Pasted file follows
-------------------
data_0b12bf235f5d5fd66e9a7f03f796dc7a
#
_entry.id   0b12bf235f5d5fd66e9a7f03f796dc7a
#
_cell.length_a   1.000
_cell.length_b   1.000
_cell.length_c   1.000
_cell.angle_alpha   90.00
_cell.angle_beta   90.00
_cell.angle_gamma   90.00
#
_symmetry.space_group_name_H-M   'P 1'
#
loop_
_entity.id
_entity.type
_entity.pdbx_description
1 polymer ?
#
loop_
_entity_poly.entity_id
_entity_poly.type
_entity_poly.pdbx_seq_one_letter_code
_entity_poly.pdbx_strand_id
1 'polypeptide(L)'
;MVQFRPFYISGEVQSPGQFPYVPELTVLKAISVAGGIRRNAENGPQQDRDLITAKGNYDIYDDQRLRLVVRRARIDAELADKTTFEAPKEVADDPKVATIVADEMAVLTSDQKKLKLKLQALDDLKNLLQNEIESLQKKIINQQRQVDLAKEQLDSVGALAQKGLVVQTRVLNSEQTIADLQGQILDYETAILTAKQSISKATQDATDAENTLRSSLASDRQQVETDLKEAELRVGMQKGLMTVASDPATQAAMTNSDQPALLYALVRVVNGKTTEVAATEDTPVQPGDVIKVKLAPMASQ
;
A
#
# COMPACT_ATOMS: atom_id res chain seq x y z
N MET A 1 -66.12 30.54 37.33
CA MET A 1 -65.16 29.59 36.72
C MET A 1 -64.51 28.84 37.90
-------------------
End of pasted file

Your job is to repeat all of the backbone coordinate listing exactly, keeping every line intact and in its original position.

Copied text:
data_0b12bf235f5d5fd66e9a7f03f796dc7a
#
_entry.id   0b12bf235f5d5fd66e9a7f03f796dc7a
#
_cell.length_a   1.000
_cell.length_b   1.000
_cell.length_c   1.000
_cell.angle_alpha   90.00
_cell.angle_beta   90.00
_cell.angle_gamma   90.00
#
_symmetry.space_group_name_H-M   'P 1'
#
loop_
_entity.id
_entity.type
_entity.pdbx_description
1 polymer ?
#
loop_
_entity_poly.entity_id
_entity_poly.type
_entity_poly.pdbx_seq_one_letter_code
_entity_poly.pdbx_strand_id
1 'polypeptide(L)'
;MVQFRPFYISGEVQSPGQFPYVPELTVLKAISVAGGIRRNAENGPQQDRDLITAKGNYDIYDDQRLRLVVRRARIDAELADKTTFEAPKEVADDPKVATIVADEMAVLTSDQKKLKLKLQALDDLKNLLQNEIESLQKKIINQQRQVDLAKEQLDSVGALAQKGLVVQTRVLNSEQTIADLQGQILDYETAILTAKQSISKATQDATDAENTLRSSLASDRQQVETDLKEAELRVGMQKGLMTVASDPATQAAMTNSDQPALLYALVRVVNGKTTEVAATEDTPVQPGDVIKVKLAPMASQ
;
A
#
# COMPACT_ATOMS: atom_id res chain seq x y z
N MET A 1 -66.12 30.54 37.33
CA MET A 1 -65.16 29.59 36.72
C MET A 1 -64.51 28.84 37.90